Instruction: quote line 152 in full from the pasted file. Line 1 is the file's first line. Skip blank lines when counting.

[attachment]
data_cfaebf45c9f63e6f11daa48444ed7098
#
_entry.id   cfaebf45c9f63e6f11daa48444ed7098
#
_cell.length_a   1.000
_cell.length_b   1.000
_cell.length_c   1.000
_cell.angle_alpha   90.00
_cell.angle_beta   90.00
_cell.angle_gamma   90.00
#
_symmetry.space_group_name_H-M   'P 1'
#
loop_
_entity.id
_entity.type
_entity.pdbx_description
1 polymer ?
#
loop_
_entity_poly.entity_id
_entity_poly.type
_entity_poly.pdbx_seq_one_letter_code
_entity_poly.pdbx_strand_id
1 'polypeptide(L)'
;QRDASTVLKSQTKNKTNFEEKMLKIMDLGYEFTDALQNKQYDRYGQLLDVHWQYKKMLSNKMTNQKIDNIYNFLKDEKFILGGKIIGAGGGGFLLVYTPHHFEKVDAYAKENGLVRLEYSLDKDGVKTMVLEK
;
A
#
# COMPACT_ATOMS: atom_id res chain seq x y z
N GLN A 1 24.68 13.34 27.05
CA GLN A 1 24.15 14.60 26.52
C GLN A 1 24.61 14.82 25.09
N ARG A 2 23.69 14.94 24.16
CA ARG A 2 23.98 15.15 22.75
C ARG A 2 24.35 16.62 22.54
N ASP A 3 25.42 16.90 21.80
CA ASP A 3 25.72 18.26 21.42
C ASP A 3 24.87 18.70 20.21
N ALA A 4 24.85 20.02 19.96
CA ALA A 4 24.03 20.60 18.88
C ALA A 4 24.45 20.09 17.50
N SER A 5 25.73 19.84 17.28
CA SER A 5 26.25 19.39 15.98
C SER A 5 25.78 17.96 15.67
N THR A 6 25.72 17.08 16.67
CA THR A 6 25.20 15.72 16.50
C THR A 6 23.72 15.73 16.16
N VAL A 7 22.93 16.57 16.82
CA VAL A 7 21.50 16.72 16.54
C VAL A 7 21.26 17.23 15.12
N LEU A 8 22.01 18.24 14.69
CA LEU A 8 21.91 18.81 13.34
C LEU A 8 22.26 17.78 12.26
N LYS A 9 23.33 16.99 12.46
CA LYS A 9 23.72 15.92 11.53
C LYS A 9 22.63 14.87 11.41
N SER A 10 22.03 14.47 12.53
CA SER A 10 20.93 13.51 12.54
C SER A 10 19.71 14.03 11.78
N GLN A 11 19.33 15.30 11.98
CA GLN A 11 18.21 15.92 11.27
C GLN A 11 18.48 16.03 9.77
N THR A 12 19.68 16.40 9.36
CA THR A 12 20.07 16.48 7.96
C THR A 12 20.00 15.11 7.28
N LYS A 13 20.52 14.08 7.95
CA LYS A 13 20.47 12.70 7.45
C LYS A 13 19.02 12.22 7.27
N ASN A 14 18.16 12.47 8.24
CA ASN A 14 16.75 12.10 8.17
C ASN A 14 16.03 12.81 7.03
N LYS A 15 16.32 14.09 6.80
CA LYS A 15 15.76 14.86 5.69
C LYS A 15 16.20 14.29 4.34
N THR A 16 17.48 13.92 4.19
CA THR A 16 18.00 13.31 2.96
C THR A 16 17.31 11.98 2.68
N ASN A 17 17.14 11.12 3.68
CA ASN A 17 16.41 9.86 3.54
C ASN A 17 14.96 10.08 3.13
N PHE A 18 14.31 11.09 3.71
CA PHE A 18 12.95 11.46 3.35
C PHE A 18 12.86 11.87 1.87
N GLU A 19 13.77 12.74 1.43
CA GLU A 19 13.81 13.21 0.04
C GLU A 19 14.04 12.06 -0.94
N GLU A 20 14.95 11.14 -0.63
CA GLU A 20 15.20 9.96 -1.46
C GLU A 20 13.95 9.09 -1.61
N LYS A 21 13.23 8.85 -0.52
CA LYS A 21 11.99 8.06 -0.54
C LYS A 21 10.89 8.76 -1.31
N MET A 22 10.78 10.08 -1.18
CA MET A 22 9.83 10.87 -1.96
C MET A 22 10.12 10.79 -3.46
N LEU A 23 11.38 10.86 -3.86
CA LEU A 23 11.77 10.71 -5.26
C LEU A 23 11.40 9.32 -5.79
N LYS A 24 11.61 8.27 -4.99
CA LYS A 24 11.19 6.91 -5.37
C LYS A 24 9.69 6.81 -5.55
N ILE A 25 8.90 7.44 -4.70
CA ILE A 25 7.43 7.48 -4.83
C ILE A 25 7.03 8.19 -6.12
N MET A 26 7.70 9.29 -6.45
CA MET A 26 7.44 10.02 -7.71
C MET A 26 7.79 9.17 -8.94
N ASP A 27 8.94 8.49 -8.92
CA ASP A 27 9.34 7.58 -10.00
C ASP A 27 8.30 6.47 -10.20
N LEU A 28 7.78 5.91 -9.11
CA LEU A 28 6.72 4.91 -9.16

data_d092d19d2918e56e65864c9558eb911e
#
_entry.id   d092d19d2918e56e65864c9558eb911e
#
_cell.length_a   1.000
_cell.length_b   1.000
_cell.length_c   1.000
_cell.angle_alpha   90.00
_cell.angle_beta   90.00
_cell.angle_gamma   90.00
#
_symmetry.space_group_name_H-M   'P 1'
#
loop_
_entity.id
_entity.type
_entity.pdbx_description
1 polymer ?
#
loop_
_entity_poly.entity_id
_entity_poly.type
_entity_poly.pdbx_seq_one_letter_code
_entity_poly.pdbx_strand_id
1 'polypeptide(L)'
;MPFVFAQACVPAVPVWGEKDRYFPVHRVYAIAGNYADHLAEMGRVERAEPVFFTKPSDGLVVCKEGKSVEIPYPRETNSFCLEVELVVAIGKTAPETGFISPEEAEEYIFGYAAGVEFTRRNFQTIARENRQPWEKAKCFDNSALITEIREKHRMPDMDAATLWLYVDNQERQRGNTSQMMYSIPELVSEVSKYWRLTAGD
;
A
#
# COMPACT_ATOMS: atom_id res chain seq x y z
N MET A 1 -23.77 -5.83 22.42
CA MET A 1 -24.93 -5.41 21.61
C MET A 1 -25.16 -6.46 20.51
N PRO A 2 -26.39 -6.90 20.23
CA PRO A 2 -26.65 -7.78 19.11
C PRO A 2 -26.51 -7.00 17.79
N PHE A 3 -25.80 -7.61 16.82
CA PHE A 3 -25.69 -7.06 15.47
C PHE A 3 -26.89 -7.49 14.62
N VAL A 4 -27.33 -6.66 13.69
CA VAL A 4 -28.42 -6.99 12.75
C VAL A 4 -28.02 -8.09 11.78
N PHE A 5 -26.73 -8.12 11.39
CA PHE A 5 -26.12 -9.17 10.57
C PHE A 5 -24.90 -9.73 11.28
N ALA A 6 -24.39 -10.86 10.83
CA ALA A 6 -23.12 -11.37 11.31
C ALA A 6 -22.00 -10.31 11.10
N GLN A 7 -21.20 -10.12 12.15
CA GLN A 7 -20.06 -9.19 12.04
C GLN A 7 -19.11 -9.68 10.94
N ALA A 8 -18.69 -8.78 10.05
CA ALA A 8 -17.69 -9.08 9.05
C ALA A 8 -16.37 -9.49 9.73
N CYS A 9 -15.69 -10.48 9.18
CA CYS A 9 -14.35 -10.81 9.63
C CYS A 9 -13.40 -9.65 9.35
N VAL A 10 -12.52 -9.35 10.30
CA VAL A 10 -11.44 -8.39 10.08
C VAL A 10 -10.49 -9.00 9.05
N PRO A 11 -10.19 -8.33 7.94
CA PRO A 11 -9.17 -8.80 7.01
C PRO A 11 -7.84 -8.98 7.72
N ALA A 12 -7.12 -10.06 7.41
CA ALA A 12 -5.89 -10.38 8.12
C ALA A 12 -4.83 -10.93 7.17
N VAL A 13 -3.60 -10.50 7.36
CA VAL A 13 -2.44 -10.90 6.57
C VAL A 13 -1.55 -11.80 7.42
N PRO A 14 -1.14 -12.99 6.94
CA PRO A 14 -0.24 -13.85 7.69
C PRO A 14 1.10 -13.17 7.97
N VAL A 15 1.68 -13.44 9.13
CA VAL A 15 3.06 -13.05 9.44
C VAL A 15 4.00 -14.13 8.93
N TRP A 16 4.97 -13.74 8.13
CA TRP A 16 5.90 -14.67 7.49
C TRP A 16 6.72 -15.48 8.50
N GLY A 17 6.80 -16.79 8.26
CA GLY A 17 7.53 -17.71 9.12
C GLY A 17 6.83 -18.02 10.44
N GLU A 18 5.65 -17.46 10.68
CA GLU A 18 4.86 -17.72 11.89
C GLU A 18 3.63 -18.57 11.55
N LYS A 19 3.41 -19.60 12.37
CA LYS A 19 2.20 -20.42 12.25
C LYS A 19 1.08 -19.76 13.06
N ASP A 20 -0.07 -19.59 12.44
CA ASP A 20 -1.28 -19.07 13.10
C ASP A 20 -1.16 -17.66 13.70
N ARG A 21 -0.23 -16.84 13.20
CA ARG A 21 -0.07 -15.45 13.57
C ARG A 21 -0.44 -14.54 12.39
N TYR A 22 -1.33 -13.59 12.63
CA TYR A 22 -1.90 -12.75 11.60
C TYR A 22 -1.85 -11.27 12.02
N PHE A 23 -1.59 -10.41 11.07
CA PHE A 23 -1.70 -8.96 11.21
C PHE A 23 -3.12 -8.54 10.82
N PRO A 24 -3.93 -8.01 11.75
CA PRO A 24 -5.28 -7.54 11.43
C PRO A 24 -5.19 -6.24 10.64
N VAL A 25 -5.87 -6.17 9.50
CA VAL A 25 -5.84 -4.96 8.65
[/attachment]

C PHE A 3 -26.89 -7.49 14.62